My boyfriend and I are afraid that if we marry my annual gross
income ($47,000) will prevent him from getting federal grants and
loans for college. He has no income at all. He is disabled but was
denied disability when he applied. We don't mind waiting if it would
be better to wait.
— Sarah K.
Your fears are justified.
When a married student files the Free Application for Federal Student
Aid (FAFSA), the income and assets of the student's spouse must be
reported on the FAFSA, not just the student's income and assets. Your
income is likely to affect your boyfriend's eligibility for the Pell
Grant. It may also affect his eligibility for subsidized loans, but he
will still be eligible for the unsubsidized Stafford loan. His parents
will no longer be eligible for the Parent PLUS loan, since he will be
independent because of the marriage. As an independent student he will
be eligible for higher unsubsidized Stafford loan limits: an extra
$4,000 a year during the freshman and sophomore years in college and
an extra $5,000 a year during the junior and senior years in college.
The regulations allow but do not require applicants to
update their FAFSA due to a mid-year change in marital
status. However, the regulations also allow colleges to require an
applicant to update the FAFSA because of a change in the applicant's
marital status "if the institution determines the update is necessary
to address an inequity or to reflect more accurately the applicant's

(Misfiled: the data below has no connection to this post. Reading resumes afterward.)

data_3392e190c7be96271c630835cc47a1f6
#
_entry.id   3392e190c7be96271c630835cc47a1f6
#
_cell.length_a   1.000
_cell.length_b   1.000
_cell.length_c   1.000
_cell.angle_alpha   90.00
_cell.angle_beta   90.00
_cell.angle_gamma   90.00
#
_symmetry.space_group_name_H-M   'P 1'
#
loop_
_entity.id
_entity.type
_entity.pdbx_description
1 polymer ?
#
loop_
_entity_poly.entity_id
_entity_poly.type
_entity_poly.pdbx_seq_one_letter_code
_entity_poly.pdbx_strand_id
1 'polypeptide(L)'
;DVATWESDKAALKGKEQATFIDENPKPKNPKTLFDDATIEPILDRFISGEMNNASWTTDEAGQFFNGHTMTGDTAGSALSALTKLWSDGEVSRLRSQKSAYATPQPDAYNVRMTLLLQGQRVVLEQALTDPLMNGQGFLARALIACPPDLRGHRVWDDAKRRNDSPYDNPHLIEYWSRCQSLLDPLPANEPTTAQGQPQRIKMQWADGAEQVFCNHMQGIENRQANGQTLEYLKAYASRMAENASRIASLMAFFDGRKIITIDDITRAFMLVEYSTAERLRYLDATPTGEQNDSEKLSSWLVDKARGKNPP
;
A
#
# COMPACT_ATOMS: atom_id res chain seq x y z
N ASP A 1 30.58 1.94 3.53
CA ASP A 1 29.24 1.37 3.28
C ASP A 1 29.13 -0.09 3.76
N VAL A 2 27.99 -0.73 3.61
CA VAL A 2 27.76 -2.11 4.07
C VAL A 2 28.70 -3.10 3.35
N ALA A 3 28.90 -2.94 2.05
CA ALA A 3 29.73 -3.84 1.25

ability to pay." So colleges have the discretion to update the FAFSA
to reflect a change in the applicant's marital status, but are not
required to do so. Thus policies regarding whether an applicant must
update the FAFSA for a change in applicant marital status will vary
from college to college.
I have twins. Do I have to fill out the FAFSA twice or can they
both be included on one form? Also, does the federal government give
more "free" money to those who have multiples in college?
— Donna M.
You have to complete two FAFSAs, one for each child. The parent
information on the two FAFSAs will be the same, but usually there are
some differences in the student section of the FAFSA. For example, the
student income and assets may differ, and the student names and Social
Security numbers will certainly differ.
Twins, triplets and other multiples tend to qualify for more student
financial aid than singletons because more children are enrolled in
college at the same time. The federal need analysis methodology
divides the parent contribution by the number of children in
college. The expected family contribution (EFC) is often much lower as
a result, yielding an increase in eligibility for need-based financial
aid. For example, among low and moderate income families (AGI <
$75,000) with dependent children pursuing Bachelor's degrees, 46.0% of
those with two or more children in college qualified for a Pell Grant,
compared with 39.9% of those with just one child in college.
Some colleges offer special scholarships or discounts for twins. The
Lake Erie College Twins Scholarship splits a full tuition scholarship
among the twins. Other colleges offer a discount for siblings enrolled
simultaneously, not just twins. George Washington University, for
example, provides a 50% discount for the second sibling enrolled in
college at the same time through the GW Family Tuition Grant. Ask your
college if they provide a "buy one, get one free" deal. Colleges are
more likely to offer discounts if the twins are identical or if a
multiple of three or more children will enroll at the college at the